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May 6, 2008

Shorties

The New York Sun profiles Swedish singer-songwriter Anna Ternheim.


Jonathan Meiburg of Shearwater and Okkervil River talks to the Daily Collegian.

Brian Wood: I've always been fascinated by musicians who have the energy and drive to perform in multiple bands, especially when they offer such different sounds, such as the case with Shearwater and Okkervil River. What does playing and writing music in each band really offer you from a creative standpoint and how do they differ?

Jonathan Meiburg: I think it's a great exercise for your brain. There is a great pleasure in being in a side band and reinforcing someone else's songs and trying to figure out what you can do to make the song better, there is a lot of freedom in it. Whereas when you are writing your own songs there is a very different sort of energy or power to it that is also really exciting, but to me it really feels less free once you've written the song. Your path is really laid out for you as to what you are supposed to do. And there is also a great difference between being the person who is standing up front and is sort of being the focus of the show versus being on the side and not necessarily being that person. Both are fun in completely different ways.


With the 100th anniversary of Ian Fleming approaching, the Guardian's books blog considers the literary snobbery surrounding his James Bond novels.


The Calgary Herald interviews Tokyo Police Club drummer Greg Alsop.


At Pitchfork, Peter Moren lists some of his favorite things.


Vanity Fair profiles James Frey, whose alleged memoir A Million Little Pieces caused a major literary controversy.

“Frankly, I don’t even care,” he says, exasperated, after I pushed him on the subject of the scandal for the 16th time. “I don’t care, if somebody calls [A Million Little Pieces] a memoir, or a novel, or a fictionalized memoir, or what. I could care less what they call it. The thing on the side of the book means nothing. Who knows what it is. It’s just a book. It’s just a story. It’s just a book that was written with the intention to break a lot of rules in writing. I’ve broken a lot of rules in a lot of ways. So be it.”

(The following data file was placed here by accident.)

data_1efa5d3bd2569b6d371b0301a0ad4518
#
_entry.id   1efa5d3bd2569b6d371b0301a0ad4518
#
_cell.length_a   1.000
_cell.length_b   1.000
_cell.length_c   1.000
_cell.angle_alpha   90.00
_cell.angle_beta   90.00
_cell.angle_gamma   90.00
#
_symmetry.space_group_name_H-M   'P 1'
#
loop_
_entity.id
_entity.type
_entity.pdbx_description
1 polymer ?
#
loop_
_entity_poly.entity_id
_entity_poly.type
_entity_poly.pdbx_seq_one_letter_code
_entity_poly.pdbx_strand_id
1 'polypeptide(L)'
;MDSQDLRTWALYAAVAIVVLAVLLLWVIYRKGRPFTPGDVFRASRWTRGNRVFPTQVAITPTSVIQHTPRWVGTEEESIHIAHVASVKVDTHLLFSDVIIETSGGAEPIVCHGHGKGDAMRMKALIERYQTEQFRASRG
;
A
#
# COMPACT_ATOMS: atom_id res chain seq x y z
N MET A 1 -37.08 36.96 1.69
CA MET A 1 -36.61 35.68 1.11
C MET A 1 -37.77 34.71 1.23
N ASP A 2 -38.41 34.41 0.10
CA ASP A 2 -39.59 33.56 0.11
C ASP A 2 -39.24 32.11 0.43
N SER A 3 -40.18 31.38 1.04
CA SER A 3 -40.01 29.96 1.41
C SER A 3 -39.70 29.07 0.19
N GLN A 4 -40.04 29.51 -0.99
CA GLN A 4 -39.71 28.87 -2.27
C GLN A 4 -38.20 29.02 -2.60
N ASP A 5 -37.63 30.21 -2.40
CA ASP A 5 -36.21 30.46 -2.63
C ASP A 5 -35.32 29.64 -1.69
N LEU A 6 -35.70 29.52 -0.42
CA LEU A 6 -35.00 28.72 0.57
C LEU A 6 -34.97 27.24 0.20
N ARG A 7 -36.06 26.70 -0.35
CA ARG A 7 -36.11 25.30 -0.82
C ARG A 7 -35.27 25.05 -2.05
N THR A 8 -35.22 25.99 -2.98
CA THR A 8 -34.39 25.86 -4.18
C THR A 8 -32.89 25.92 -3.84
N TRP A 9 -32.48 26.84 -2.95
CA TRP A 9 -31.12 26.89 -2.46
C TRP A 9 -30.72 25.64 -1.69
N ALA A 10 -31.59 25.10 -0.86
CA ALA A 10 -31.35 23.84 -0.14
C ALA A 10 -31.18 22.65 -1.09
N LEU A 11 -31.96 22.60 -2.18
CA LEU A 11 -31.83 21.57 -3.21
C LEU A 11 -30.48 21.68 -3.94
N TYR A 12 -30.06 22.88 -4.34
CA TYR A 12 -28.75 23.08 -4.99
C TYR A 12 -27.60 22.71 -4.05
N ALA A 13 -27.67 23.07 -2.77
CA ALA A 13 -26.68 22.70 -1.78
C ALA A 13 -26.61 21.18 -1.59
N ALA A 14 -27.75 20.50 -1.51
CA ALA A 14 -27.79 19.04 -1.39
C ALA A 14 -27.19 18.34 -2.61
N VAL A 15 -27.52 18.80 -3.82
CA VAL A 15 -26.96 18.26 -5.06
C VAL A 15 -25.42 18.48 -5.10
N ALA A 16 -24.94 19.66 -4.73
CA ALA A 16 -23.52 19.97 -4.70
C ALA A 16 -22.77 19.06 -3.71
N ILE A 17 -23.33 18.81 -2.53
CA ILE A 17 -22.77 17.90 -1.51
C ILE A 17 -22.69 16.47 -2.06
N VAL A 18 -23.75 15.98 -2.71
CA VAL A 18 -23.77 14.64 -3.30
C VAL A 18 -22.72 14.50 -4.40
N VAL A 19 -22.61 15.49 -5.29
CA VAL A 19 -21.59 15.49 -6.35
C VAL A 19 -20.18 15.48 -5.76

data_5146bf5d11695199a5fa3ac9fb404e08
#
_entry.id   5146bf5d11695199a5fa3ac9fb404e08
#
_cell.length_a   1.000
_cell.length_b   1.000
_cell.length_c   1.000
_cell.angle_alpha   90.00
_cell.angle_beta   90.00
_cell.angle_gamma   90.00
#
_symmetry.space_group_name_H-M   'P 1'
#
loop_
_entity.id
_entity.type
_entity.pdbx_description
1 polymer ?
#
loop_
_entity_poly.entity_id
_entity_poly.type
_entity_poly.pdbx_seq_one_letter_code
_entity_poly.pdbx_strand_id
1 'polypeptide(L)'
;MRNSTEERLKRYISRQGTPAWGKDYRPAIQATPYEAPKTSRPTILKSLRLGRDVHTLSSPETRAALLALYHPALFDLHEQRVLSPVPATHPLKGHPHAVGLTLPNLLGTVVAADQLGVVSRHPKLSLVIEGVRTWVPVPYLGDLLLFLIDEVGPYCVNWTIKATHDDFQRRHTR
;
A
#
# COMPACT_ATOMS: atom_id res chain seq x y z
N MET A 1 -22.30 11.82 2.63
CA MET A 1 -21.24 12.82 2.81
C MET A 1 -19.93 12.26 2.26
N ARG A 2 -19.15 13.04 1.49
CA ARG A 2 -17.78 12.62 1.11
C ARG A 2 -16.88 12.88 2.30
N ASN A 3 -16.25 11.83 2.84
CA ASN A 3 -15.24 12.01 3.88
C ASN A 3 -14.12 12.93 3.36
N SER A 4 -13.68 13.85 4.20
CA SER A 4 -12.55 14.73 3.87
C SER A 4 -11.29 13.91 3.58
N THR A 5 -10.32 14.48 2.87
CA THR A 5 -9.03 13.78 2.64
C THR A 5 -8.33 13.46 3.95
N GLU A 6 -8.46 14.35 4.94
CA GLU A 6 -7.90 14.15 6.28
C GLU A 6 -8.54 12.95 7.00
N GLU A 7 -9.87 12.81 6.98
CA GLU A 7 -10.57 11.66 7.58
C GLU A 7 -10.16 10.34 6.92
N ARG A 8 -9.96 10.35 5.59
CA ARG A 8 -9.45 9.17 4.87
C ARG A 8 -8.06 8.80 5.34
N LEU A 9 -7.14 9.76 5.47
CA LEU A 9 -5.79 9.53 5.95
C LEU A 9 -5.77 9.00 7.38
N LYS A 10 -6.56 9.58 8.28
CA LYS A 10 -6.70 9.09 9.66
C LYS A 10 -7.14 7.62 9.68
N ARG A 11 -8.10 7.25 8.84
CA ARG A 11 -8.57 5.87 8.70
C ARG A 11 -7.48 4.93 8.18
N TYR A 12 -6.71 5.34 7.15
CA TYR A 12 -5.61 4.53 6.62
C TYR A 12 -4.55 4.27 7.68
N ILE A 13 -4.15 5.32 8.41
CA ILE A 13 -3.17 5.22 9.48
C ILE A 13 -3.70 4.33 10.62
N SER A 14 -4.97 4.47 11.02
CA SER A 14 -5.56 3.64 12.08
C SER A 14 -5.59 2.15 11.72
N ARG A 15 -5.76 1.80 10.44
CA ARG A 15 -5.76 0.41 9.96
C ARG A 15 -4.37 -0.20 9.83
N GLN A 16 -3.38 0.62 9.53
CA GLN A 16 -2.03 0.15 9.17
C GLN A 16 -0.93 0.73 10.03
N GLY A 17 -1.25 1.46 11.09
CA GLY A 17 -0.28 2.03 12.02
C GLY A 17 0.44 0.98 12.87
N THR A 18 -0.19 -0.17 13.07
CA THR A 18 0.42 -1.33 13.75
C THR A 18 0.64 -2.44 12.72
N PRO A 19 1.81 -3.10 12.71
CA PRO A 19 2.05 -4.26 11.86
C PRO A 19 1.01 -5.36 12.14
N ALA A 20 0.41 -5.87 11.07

NPR's Morning Edition excerpts from Mary Tillman's book, Boots on the Ground by Dusk: My Tribute to Pat Tillman.


Drowned in Sound interviews Ade Blackburn of Clinic about the band's new album, Do It.


Reuters profiles the renaissance of Omaha's NoDo neighborhood, led by the founders of Saddle Creek records.

Last June, they opened a brick complex in NoDo housing their offices, the nearly 600-capacity club and bar Slowdown (named for an Omaha band Slowdown Virginia) and Film Streams, an independent non-profit movie theater. Tenants also include graphic artists, a skateboard shop and Urban Outfitters, downtown Omaha's first national retailer in decades.


This week Five Chapters is serializing new short fiction by Andrew Foster Altschul.


Rolling Stone interviews Liz Phair about the reissue of Exile in Guyville.

You've been critically attacked for most everything you've done since Exile in Guyville. How have you dealt with it?

It did bother me. I stopped reading press because I couldn't write. I couldn't deal with reading about what people thought about me all the time. But how could I escape it? Everyone was like, "You suck! You don't just suck, you really suck!" They were so angry, and I couldn't understand what made them so angry. I reserve fits of anger for people that I know who might have done something mean to me personally. I got into it with one writer who was like, "Do you know how personal that record was to everyone?" And I was like, "Do you know how personal it was to me?"


LiveDaily features a live, in-studio session by singer-songwriter Dawn Landes.


Martha Wainwright talks to the Guardian about the differences between herself and her brother Rufus.

"I tried to do things differently," she agrees. "Rufus sees everything like Dungeons and Dragons, and princesses and Versailles, and I see everything in a much more earthy way. Maybe that's why our styles are different - because you're taking up the slack of what's missing. And also [it was about] trying to get attention when you're the younger sibling. Always being different and angry. It was a cry for attention. Maybe that's in the songs as well. I don't know."


SFist interviews singer-songwriter Laura Veirs.


The Guardian's music blog points out the perils of pretentious album titles.


Bookslut's May issue is online.


The Telegraph travels through Jane Austen's haunts.


The Village Voice's Sound of the City blog interviews El Perro del Mar's Sarah Assbring.


WHYY's Fresh Air interviews Charles Ardai, founder of Hard Case Crime, a "pulp-fiction publishing group that reprints classic crime stories and publishes new pulp."


Esquire lists the five best TV show intros of all time.


Literature-map offers a visual map of similar authors.


T-shirt of the day: "WOXY '08: The True Independent"


The 2008 Coachella music downloads page has been updated with a bittorrent download of the show by Carbon/Silicon.


also at Largehearted Boy:

2007 online music lists
Daily Downloads
Try It Before You Buy It (mp3s and full album streams from this week's CD releases)
this week's CD releases


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